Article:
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niferzilla
07-10-2006, 03:52 PM
Has Anyone ever tried vacuum sealing yarn? If you have what results did you get, did it effect the fibre?

I have a Tilia Food Saver and many balls of wool that I won't be using for a while.

I figure it will save space and keep it from my cocker spaniels slobbery mouth.

Nikki
07-10-2006, 03:59 PM
Hmmmmmmmmm, I wonder if that would work? Isn't some yarn supposed to breathe?
Nikki

niferzilla
07-10-2006, 11:53 PM
Thanks for your reply...lemme try googling it...

Aha!... there are many articles and blogs on the topic... since people seem to be stashing thier stash just about everywhere (many of the solutions include plastic zipper bags, tupperware, plastic bottles etc), I will try this vacuum sealing and see how it goes.

http://www.knitty.com/issuespring05/FEATwhatsinstore.html

http://www.yarncat.com/yarn_storage.html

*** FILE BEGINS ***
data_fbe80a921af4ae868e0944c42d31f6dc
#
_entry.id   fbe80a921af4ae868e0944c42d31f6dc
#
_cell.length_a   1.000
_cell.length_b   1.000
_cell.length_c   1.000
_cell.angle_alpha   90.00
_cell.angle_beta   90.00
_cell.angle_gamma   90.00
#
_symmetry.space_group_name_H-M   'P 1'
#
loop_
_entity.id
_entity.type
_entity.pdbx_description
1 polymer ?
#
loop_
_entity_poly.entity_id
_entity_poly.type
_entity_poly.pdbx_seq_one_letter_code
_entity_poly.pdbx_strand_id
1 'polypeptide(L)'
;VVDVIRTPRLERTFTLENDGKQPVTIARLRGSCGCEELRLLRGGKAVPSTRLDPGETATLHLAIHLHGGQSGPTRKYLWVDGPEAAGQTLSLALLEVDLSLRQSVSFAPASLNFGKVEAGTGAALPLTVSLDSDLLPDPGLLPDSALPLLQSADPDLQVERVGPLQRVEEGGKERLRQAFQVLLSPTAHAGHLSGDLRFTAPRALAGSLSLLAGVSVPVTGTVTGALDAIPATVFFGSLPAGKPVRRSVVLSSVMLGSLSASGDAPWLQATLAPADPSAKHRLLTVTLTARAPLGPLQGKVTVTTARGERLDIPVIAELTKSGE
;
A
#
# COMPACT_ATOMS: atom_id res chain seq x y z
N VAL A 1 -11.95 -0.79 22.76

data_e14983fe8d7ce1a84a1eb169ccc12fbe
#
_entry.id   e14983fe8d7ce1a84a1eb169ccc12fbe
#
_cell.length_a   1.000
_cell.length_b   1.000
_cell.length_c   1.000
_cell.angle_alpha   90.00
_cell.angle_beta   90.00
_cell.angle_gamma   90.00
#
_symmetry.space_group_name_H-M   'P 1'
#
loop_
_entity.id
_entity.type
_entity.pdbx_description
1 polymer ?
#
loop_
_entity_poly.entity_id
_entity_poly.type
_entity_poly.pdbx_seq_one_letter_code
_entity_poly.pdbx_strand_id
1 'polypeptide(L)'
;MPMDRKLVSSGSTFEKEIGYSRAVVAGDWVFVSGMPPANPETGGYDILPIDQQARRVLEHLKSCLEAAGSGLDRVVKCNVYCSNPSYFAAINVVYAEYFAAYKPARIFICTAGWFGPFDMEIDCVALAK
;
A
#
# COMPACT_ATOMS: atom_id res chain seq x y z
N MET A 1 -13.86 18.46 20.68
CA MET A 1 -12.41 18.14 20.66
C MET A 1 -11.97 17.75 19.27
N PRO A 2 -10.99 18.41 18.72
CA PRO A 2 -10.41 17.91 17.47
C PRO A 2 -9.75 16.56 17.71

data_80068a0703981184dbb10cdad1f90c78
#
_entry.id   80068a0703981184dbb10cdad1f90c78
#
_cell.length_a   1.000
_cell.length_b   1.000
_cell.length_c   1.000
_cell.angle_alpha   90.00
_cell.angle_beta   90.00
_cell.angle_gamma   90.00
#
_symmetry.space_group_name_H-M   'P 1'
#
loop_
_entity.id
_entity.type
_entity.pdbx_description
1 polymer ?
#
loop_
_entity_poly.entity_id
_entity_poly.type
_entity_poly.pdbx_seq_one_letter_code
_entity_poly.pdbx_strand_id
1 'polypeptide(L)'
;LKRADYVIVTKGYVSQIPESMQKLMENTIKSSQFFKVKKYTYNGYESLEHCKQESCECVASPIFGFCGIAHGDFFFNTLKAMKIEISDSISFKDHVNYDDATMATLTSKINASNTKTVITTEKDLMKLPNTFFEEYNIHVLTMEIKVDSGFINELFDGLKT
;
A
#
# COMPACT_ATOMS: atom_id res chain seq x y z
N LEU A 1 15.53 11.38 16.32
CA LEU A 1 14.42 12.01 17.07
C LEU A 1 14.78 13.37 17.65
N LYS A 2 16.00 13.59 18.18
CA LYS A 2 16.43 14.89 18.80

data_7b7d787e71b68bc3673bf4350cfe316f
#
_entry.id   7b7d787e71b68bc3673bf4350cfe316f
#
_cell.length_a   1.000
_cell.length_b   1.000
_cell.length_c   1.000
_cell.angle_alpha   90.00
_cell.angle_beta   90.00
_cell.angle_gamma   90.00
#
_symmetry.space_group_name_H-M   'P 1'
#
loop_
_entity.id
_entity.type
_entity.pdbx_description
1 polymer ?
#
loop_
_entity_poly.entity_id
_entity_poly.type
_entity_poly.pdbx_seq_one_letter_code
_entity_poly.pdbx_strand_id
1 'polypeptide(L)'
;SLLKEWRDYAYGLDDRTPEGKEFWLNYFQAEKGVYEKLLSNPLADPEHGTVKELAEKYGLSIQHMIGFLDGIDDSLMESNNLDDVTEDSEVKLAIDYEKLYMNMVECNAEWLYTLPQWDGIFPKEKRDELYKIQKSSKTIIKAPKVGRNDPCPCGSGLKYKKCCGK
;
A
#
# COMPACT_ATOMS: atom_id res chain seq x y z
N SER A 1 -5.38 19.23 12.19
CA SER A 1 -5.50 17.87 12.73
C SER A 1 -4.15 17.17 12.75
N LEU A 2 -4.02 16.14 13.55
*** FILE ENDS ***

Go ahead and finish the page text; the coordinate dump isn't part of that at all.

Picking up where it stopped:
From Texas A&M University...
"STORAGE
Store textiles in an environment that limits their exposure to atmospheric pollutants and ultra-violet light. Relative humidity should be kept at a maximum of 68 percent. (Environments with a relative humidity of over 70 percent encourage mold growth.) Ideally, textiles should be stored in a dark place with a low temperature of 10C and a relative humidity of 50 percent or less. Moths and other insects should be deterred by keeping moth balls (paradichlorobenzene) in the storage area. This is particularly critical when storing wool."


"Crafting Storage

I just bought my first FoodSaver and I am hooked. Not only have I packaged food, but I have reduced my knitting yarn stash down to a fraction of the space. the FoodSaver will be a wonderful accessory not only in the kitchen but in my craft room.

- Rachel W."

and if you want to get very technical...

"Polyethylene plastic and acid-free cardboard boxes are fine for storage. So is acid-free tissue paper or pre-washed unbleached cotton muslin when used as a box liner, packing material or dust cover. At all costs, avoid regular paper, cardboard, wood and wood products and adhesives such as urea-formaldehyde, which emit damaging acids."


http://www.preservation.gc.ca/howto/articles/textiles_e.asp
an article by the Canadian Conservation Institute (CCI), a Special Operating Agency of the Department of Canadian Heritage.

Since my Tilia Foodsaver vacuum storage system uses polyethylene bags I might just give it a whirl.

Hildegard_von_Knittin
07-11-2006, 12:10 AM
've read articles too about storing yarn in the freezer to prevent moths.